Question: What exactly is the denominator when normalizing expression for sequencing depth?
1
gravatar for colin.kern
16 months ago by
colin.kern200
United States
colin.kern200 wrote:

I have a question about the calculation of RPKM/FPKM and TPM in regards to how they are normalized for sequencing depth. I can think of at least 3 numbers that could be use as the denominator when doing this normalization: the total number of raw reads, the total number of raw reads that successfully aligned to the genome, or the total number of alignments that are counted by one or more transcripts.

Looking at this blog post, it describes the RPKM normalization for depth step as:

Count up the total reads in a sample and divide that number by 1,000,000 – this is our “per million” scaling factor.

This implies that the total number of raw reads is used, regardless of alignment rate or alignments that were not counted by any gene.

But then the TPM normalization step is:

Count up all the RPK values in a sample and divide this number by 1,000,000. This is your “per million” scaling factor.

Since the RPK values are calculated in the previous step and are normalizing for transcript length, then this implies that TPM only considers reads that aligned to a transcript when normalizing for depth.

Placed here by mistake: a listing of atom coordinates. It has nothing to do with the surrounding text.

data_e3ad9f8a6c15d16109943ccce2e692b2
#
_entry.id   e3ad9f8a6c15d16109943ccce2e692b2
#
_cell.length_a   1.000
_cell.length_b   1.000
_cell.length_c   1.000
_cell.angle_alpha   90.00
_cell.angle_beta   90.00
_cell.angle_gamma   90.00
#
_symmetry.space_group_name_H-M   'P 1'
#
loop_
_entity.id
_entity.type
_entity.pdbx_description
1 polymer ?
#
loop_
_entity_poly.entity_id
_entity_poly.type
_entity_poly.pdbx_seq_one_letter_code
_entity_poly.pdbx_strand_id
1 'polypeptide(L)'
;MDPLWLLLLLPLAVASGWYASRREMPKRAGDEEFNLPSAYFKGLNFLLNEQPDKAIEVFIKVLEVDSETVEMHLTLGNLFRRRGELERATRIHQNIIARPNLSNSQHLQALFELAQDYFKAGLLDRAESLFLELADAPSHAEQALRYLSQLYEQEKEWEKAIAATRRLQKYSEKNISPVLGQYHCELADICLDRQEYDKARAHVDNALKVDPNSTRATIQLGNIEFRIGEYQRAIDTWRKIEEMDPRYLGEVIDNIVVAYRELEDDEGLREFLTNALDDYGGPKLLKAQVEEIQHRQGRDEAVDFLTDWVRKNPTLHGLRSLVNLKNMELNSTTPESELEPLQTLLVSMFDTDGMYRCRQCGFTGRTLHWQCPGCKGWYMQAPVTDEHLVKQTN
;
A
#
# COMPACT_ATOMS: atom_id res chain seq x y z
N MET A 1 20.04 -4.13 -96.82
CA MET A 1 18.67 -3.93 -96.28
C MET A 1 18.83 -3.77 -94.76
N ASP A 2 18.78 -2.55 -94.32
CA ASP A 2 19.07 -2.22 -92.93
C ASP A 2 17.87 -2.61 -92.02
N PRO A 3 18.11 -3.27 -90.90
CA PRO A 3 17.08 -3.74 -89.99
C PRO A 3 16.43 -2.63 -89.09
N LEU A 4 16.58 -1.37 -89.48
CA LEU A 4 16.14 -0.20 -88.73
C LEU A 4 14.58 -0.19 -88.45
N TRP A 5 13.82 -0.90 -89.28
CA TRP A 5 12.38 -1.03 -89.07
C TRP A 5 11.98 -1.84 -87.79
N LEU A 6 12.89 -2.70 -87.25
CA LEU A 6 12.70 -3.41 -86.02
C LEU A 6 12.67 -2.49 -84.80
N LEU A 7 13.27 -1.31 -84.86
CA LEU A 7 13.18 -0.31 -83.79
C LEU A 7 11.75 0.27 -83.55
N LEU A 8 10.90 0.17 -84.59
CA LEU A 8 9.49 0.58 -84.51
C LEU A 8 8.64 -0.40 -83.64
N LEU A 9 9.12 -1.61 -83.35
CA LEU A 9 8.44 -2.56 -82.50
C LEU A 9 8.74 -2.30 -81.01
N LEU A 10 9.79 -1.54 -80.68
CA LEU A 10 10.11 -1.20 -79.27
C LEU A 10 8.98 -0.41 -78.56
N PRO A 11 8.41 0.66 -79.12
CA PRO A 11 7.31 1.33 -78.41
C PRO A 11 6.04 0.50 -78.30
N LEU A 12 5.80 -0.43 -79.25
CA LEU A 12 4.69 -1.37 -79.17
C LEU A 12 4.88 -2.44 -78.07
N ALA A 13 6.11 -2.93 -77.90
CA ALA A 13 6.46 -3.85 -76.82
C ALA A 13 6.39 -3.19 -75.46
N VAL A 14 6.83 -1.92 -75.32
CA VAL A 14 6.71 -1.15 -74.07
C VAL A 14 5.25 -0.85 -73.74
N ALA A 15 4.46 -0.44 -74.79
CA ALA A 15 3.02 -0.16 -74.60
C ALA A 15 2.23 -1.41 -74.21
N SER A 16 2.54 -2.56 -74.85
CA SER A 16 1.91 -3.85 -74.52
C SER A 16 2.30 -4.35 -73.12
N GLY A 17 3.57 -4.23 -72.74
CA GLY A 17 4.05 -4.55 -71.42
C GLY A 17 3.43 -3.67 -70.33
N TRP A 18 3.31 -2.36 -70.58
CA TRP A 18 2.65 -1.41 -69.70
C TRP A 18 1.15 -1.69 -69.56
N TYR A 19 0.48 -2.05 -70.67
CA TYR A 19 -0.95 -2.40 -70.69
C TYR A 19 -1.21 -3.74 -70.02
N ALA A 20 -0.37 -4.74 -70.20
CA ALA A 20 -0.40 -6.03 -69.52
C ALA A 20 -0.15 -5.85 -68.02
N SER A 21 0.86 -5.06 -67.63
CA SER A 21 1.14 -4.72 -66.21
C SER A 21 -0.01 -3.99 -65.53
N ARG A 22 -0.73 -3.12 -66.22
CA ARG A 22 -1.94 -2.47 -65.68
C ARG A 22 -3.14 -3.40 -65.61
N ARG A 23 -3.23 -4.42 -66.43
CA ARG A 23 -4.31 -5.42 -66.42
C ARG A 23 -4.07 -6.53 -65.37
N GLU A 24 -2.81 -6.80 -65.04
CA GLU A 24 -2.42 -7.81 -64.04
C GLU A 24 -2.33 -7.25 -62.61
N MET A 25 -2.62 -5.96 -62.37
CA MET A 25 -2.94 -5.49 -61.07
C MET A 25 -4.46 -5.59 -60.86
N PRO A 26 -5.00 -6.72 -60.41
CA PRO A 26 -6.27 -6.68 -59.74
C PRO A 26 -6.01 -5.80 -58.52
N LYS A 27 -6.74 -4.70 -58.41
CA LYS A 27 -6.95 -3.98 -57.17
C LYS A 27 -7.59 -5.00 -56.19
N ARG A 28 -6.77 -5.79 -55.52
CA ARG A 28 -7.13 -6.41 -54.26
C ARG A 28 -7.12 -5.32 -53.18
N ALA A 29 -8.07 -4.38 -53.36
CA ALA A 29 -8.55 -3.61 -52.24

My main question is whether this difference truly exists in the calculation of these two metrics by common bioinformatics software, or does it depend on the software? For example StringTie will report both FPKM and TPM in its output. Does anyone know if it calculates these metrics with this difference in how unaligned reads and "stray" alignments are included in the normalization?

rna-seq • 1.5k views
ADD COMMENTlink modified 16 months ago by Devon Ryan88k • written 16 months ago by colin.kern200
0
gravatar for Devon Ryan
16 months ago by
Devon Ryan88k
Freiburg, Germany
Devon Ryan88k wrote:

Normally the number of aligned reads are used for this, but as you've noticed this needn't always be the case and every tool can do whatever it wants. For what it's worth, many tools that measure RPKM/FPKM don't know how many total reads you started out with, because you're just giving them a BAM file.

Like other tools, StringTie doesn't necessarily know about your unmapped reads (they're probably not in the BAM file you give it), so it can't then use them in its calculation.

As an aside, I would argue that using unmapped reads in the calculation is incorrect. It's not uncommon to have fairly different alignment rates for different samples and this would result in the RPKM/FPKM values to be drastically different as a result.

As an aside, don't use RPKM/FPKM for anything important, they're incredibly unrobust.

ADD COMMENTlink written 16 months ago by Devon Ryan88k
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